The John Hartford Stringband
Memories of John
Red Clay Records/Compass Records
4 stars (out of 5)
Had John Hartford done nothing but write “Gentle on My Mind” and bring the banjo to national attention on the The Glen Campbell Goodtime Hour and The Johnny Cash show in the late 1960s and early 1970s, his service to bluegrass and old-time music would have been immense. But, given the financial freedom that comes with having penned a megahit song, he spent a long, fruitful career in acoustic music that dipped deep into the past while looking far into the future.
Of his extensive list of recordings, this, though a tribute album made by his close musical associates, can be considered his final album, as his presence permeates it both figuratively and literally. (Hartford also participated in another tribute album recorded live a few months before his 2001 death.)
Chris Sharp (guitar), Bob Carlin (banjo), Matt Combs (fiddle), Mike Compton (mandolin) and Mark Schatz (bass), who comprised Hartford’s band for his last five Rounder recordings and for live gigs during the last few years of his life, are the house band here, choosing a mix of Hartford favorites and a couple of songs—”Madison, Tennessee” and “She’s Gone (And Bob’s Gone with Her)”—that Hartford wrote but never recorded.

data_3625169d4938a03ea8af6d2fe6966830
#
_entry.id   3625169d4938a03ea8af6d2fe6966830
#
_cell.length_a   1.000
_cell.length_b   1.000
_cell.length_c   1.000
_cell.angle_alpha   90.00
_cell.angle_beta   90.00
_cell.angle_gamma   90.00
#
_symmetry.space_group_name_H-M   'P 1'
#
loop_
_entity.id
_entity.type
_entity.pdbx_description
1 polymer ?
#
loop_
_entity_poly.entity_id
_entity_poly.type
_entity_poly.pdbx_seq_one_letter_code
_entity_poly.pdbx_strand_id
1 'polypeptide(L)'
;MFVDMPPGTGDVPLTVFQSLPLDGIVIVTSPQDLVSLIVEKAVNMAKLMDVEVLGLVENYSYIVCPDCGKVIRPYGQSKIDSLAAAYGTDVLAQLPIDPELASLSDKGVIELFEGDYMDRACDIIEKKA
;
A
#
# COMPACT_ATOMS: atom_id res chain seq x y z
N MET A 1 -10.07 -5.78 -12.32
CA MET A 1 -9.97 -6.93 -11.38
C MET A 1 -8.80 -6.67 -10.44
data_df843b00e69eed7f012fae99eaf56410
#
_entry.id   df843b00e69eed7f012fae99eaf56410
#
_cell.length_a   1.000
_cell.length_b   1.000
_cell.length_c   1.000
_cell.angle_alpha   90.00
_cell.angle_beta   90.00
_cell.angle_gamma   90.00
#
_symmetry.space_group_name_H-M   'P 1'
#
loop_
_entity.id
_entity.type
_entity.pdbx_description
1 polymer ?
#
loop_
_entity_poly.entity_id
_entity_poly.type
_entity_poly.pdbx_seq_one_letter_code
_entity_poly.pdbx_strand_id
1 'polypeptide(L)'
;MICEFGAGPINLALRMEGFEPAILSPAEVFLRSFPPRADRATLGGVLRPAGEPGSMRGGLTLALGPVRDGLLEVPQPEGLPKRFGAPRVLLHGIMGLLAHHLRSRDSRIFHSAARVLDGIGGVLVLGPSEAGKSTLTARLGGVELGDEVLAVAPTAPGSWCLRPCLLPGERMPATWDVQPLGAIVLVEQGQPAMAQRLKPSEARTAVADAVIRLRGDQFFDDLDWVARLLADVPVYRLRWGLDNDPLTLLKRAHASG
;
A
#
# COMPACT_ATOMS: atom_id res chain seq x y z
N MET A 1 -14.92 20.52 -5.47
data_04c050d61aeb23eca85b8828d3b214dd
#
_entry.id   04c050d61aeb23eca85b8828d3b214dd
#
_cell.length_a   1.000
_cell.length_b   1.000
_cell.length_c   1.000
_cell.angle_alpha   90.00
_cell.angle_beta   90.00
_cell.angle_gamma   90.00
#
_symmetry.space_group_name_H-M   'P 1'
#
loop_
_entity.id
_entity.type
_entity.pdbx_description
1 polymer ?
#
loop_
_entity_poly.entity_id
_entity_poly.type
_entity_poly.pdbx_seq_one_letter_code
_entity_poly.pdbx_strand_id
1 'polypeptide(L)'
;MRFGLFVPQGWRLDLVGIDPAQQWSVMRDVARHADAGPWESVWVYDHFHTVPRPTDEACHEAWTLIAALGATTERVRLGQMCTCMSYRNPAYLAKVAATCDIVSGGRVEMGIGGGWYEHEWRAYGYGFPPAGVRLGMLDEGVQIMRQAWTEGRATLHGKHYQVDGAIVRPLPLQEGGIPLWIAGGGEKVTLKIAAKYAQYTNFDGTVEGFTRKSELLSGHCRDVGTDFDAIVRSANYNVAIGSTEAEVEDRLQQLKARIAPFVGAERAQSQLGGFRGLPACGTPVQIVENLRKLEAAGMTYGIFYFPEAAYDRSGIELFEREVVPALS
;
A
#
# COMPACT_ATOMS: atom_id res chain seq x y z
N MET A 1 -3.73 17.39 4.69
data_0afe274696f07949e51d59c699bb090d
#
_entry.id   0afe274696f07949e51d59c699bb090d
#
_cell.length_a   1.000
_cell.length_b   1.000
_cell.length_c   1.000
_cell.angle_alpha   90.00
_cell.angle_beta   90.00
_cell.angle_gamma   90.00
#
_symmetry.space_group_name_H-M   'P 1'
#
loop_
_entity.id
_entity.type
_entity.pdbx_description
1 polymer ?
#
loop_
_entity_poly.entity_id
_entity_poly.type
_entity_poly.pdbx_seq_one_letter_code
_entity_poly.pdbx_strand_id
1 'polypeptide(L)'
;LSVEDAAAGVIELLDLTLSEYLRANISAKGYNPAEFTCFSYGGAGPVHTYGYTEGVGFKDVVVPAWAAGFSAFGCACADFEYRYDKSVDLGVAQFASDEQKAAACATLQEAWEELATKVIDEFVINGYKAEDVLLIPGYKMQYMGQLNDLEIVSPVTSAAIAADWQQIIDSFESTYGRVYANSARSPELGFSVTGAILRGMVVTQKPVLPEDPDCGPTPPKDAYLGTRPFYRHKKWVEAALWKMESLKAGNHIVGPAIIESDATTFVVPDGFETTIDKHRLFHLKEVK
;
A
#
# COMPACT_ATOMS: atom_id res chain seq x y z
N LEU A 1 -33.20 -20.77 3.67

The results of a quick recording session, the Stringband tracks are perfect realizations of the Hartford sound, and guest vocals from Tim O’Brien (“M.I.S.I.P.” and “Lorena”) and Alan O’Bryant (“Delta Queen Waltz”) are moving without being mawkish. Bela Fleck, George Buckner and Alison Brown also guest on individual tracks with their interpretations of Hartford’s banjo style.
The biggest treats here are two short demos recorded by Hartford in the 1960s: the lighthearted “You Don’t Notice Me Ignoring You” and the album’s fitting closer, a gentle, sweet, wordless, whistling tune called “Fade Out.”
Memories of John, depending on your exposure to his music, can serve as either an introduction to Hartford’s tremendous body of work or a capstone for his career. Either way, it’s great listening.
by Aaron Keith Harris